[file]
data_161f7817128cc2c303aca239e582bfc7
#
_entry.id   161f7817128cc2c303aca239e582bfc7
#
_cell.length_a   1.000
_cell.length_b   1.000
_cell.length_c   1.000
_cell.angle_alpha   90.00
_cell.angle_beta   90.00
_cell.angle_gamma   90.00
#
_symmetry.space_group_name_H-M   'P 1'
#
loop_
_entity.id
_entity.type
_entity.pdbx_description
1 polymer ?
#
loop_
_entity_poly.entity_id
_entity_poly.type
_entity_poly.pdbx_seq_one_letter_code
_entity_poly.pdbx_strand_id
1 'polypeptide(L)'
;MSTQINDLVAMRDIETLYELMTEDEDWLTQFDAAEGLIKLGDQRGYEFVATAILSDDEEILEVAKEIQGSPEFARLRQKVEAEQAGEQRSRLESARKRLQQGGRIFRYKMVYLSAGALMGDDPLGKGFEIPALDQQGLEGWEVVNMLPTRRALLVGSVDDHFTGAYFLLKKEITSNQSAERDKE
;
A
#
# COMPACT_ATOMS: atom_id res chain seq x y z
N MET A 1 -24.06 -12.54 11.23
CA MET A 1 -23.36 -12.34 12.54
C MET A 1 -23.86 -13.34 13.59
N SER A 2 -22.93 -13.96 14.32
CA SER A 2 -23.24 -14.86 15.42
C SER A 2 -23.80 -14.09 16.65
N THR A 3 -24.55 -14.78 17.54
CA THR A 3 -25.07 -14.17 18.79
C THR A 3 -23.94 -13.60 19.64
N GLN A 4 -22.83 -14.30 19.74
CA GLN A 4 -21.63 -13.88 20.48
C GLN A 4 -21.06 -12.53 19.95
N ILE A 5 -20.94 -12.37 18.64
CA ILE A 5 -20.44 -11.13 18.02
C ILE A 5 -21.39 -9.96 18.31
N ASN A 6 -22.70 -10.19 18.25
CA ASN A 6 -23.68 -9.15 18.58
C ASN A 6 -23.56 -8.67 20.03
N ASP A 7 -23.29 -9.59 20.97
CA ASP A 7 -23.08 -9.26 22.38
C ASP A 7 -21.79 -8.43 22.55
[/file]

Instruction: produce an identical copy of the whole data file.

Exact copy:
data_161f7817128cc2c303aca239e582bfc7
#
_entry.id   161f7817128cc2c303aca239e582bfc7
#
_cell.length_a   1.000
_cell.length_b   1.000
_cell.length_c   1.000
_cell.angle_alpha   90.00
_cell.angle_beta   90.00
_cell.angle_gamma   90.00
#
_symmetry.space_group_name_H-M   'P 1'
#
loop_
_entity.id
_entity.type
_entity.pdbx_description
1 polymer ?
#
loop_
_entity_poly.entity_id
_entity_poly.type
_entity_poly.pdbx_seq_one_letter_code
_entity_poly.pdbx_strand_id
1 'polypeptide(L)'
;MSTQINDLVAMRDIETLYELMTEDEDWLTQFDAAEGLIKLGDQRGYEFVATAILSDDEEILEVAKEIQGSPEFARLRQKVEAEQAGEQRSRLESARKRLQQGGRIFRYKMVYLSAGALMGDDPLGKGFEIPALDQQGLEGWEVVNMLPTRRALLVGSVDDHFTGAYFLLKKEITSNQSAERDKE
;
A
#
# COMPACT_ATOMS: atom_id res chain seq x y z
N MET A 1 -24.06 -12.54 11.23
CA MET A 1 -23.36 -12.34 12.54
C MET A 1 -23.86 -13.34 13.59
N SER A 2 -22.93 -13.96 14.32
CA SER A 2 -23.24 -14.86 15.42
C SER A 2 -23.80 -14.09 16.65
N THR A 3 -24.55 -14.78 17.54
CA THR A 3 -25.07 -14.17 18.79
C THR A 3 -23.94 -13.60 19.64
N GLN A 4 -22.83 -14.30 19.74
CA GLN A 4 -21.63 -13.88 20.48
C GLN A 4 -21.06 -12.53 19.95
N ILE A 5 -20.94 -12.37 18.64
CA ILE A 5 -20.44 -11.13 18.02
C ILE A 5 -21.39 -9.96 18.31
N ASN A 6 -22.70 -10.19 18.25
CA ASN A 6 -23.68 -9.15 18.58
C ASN A 6 -23.56 -8.67 20.03
N ASP A 7 -23.29 -9.59 20.97
CA ASP A 7 -23.08 -9.26 22.38
C ASP A 7 -21.79 -8.43 22.55